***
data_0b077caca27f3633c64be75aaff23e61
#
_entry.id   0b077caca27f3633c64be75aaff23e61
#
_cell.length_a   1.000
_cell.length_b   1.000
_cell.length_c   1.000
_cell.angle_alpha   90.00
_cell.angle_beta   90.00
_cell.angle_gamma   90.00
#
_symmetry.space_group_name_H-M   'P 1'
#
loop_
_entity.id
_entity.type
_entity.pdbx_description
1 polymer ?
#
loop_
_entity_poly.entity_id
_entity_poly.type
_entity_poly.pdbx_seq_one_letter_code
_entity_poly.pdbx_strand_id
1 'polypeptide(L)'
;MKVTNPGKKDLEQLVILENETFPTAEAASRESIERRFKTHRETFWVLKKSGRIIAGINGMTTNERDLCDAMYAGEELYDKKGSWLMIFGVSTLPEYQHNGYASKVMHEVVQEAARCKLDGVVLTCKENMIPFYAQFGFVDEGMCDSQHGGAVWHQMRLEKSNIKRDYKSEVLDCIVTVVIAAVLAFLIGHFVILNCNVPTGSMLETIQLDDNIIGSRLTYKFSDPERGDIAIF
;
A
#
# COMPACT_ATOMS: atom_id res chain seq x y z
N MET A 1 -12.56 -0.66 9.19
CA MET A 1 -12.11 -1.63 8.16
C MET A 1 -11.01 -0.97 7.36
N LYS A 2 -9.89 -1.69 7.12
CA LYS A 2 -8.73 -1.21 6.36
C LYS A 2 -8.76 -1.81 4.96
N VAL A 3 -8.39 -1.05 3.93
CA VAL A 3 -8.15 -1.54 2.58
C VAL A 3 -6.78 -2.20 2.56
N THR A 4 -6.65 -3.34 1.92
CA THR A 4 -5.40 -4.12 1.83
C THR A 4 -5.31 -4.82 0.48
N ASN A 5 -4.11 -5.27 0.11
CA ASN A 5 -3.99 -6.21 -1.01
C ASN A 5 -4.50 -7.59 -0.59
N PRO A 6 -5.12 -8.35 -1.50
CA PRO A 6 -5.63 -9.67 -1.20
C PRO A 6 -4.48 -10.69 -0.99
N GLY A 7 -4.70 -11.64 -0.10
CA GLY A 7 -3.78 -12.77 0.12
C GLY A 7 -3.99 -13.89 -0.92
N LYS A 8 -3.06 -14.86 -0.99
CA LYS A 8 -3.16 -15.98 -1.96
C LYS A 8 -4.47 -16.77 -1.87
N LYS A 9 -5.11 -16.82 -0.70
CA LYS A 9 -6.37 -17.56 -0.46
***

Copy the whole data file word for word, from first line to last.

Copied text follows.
data_0b077caca27f3633c64be75aaff23e61
#
_entry.id   0b077caca27f3633c64be75aaff23e61
#
_cell.length_a   1.000
_cell.length_b   1.000
_cell.length_c   1.000
_cell.angle_alpha   90.00
_cell.angle_beta   90.00
_cell.angle_gamma   90.00
#
_symmetry.space_group_name_H-M   'P 1'
#
loop_
_entity.id
_entity.type
_entity.pdbx_description
1 polymer ?
#
loop_
_entity_poly.entity_id
_entity_poly.type
_entity_poly.pdbx_seq_one_letter_code
_entity_poly.pdbx_strand_id
1 'polypeptide(L)'
;MKVTNPGKKDLEQLVILENETFPTAEAASRESIERRFKTHRETFWVLKKSGRIIAGINGMTTNERDLCDAMYAGEELYDKKGSWLMIFGVSTLPEYQHNGYASKVMHEVVQEAARCKLDGVVLTCKENMIPFYAQFGFVDEGMCDSQHGGAVWHQMRLEKSNIKRDYKSEVLDCIVTVVIAAVLAFLIGHFVILNCNVPTGSMLETIQLDDNIIGSRLTYKFSDPERGDIAIF
;
A
#
# COMPACT_ATOMS: atom_id res chain seq x y z
N MET A 1 -12.56 -0.66 9.19
CA MET A 1 -12.11 -1.63 8.16
C MET A 1 -11.01 -0.97 7.36
N LYS A 2 -9.89 -1.69 7.12
CA LYS A 2 -8.73 -1.21 6.36
C LYS A 2 -8.76 -1.81 4.96
N VAL A 3 -8.39 -1.05 3.93
CA VAL A 3 -8.15 -1.54 2.58
C VAL A 3 -6.78 -2.20 2.56
N THR A 4 -6.65 -3.34 1.92
CA THR A 4 -5.40 -4.12 1.83
C THR A 4 -5.31 -4.82 0.48
N ASN A 5 -4.11 -5.27 0.11
CA ASN A 5 -3.99 -6.21 -1.01
C ASN A 5 -4.50 -7.59 -0.59
N PRO A 6 -5.12 -8.35 -1.50
CA PRO A 6 -5.63 -9.67 -1.20
C PRO A 6 -4.48 -10.69 -0.99
N GLY A 7 -4.70 -11.64 -0.10
CA GLY A 7 -3.78 -12.77 0.12
C GLY A 7 -3.99 -13.89 -0.92
N LYS A 8 -3.06 -14.86 -0.99
CA LYS A 8 -3.16 -15.98 -1.96
C LYS A 8 -4.47 -16.77 -1.87
N LYS A 9 -5.11 -16.82 -0.70
CA LYS A 9 -6.37 -17.56 -0.46